Published on 15 October 2021

    At the start, pneumonia can feel much like a flu – with fever, dry cough, muscle aches and lethargy. But as it progresses, it can cause low oxygenation and breathing difficulties – and even lead to the need for critical care.

    According to Dr Adeline Tan, Senior Consultant, Respiratory Medicine, Ng Teng Fong General Hospital (NTFGH), pneumonia is a lung infection that leads to inflammation of the alveoli (air sacs) of the lungs. “This can result in the lungs filling with inflammatory fluid or pus,” she explained.

    Pneumonia can be caused by:

    • Viruses, such as those that cause colds and other respiratory tract infections. This type of infection is one of the most common causes of pneumonia in adults. 

    • Bacteria, such as streptococcus pneumoniae and mycoplasma pneumoniae.

    • Fungal infections, especially in people with weakened immune systems, such as patients on active chemotherapy. 

    • Aspiration, which is when particles (food, saliva, liquids, or vomit) are inhaled into the lungs. Aspiration pneumonia is common in those who have swallowing difficulties due to advanced dementia or stroke.

    Antibiotics are very effective at treating most pneumonias, especially in people who are healthy, Dr Tan said. However, it can take a while for patients to recover completely and feel back to normal.

    A matter of concern

    The larger concern is that pneumonia has a far more long-lasting and negative impact on older adults, people with chronic diseases and those who have lower immunity. In fact, pneumonia is a very common reason for hospitalisation in Singapore among these high-risk groups. It is also a leading cause of death, second only after cancer.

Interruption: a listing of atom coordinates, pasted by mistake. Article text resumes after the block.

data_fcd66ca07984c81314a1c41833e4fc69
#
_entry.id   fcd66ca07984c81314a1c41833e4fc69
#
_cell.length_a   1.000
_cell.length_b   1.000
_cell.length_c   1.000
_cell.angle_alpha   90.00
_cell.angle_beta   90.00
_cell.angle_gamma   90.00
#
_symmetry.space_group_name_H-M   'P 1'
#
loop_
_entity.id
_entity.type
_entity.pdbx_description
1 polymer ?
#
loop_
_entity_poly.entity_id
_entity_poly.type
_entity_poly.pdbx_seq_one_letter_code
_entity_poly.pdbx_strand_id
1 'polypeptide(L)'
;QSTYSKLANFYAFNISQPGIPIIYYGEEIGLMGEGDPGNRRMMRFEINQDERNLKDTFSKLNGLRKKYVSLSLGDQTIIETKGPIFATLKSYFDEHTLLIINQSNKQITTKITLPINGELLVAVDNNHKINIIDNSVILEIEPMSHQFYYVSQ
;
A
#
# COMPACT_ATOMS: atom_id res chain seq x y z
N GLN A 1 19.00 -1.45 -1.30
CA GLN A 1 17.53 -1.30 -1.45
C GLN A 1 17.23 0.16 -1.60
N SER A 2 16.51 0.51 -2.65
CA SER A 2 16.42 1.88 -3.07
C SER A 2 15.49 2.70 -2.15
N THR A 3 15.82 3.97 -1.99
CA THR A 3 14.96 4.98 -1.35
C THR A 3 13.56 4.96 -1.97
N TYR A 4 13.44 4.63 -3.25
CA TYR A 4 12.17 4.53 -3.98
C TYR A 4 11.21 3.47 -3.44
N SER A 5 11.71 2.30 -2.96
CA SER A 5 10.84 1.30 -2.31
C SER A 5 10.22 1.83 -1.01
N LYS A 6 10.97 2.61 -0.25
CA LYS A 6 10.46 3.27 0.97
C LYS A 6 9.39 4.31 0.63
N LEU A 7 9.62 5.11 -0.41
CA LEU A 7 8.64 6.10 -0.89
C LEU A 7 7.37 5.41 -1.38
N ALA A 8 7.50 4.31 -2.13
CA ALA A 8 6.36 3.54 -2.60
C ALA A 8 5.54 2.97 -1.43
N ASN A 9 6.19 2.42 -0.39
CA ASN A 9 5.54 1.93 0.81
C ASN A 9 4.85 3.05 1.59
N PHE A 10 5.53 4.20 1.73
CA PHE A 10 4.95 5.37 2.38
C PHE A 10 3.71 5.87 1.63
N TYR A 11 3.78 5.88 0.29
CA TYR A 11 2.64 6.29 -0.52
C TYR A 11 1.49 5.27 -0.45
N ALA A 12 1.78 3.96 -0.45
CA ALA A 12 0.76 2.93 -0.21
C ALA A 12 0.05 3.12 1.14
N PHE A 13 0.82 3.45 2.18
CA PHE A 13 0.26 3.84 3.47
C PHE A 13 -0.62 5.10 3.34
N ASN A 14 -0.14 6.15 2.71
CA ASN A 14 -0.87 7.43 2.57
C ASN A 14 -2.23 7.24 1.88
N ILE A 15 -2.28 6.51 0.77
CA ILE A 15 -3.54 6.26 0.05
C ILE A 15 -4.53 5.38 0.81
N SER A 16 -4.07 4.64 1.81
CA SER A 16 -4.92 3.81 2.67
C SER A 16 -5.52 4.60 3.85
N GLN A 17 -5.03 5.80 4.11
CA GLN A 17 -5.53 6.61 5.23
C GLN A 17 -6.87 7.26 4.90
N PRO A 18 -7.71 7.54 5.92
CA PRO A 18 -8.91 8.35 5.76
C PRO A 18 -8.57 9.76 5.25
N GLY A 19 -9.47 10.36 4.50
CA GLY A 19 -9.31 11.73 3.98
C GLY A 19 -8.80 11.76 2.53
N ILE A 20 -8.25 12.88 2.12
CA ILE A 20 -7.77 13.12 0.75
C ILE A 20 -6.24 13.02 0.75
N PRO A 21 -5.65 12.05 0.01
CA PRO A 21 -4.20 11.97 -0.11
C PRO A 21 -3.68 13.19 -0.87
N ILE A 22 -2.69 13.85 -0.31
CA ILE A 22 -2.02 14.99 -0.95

“Age is a risk factor for pneumonia, especially when there are chronic comorbidities such as lung diseases, diabetes or heart conditions,” Dr Tan shared. People who are immunocompromised, such as those undergoing chemotherapy or who have an autoimmune disease and are on immunosuppressants are also more vulnerable.

    These groups are not only more susceptible to pneumonia (and infections in general) but they are at greater risk of severe pneumonia and severe respiratory distress syndrome that require intensive care and the need for intubation (a breathing tube).

    There is also a higher risk of the infection getting into the bloodstream, causing shock and a severe type of inflammation called sepsis. Those in a weakened state due to comorbidities and are in hospital for a long time can also develop what is known as hospital-acquired pneumonia.

    Another significant point to note is that pneumonia is not just an acute problem. Dr Tan pointed to studies that show that pneumonia can increase both short-term and long-term mortality. “Short term mortality can directly result from pneumonia itself or indirectly from cardiovascular events,” she explained, “Causes of long-term mortality are primarily related to the underlying comorbidities and also include malignancy and cardiovascular disease.”

    Preventing pneumonia

    These reasons, said Dr Tan, are why it is important to manage chronic illnesses well and to avoid unhealthy habits such as smoking and alcohol intake. Smoking damages the lungs, while alcohol interferes with how the body fights infection.

    Dr Tan also emphasised that vaccinations for pneumococcal and influenza – as well as COVID-19 – are very important to reduce the risk of getting these illnesses, reduce their severity and lower overall pneumonia incidence, especially for older adults and those with chronic illness. 

    In consultation with Dr Adeline Tan, Senior Consultant, Respiratory Medicine, Ng Teng Fong General Hospital.


    Related Articles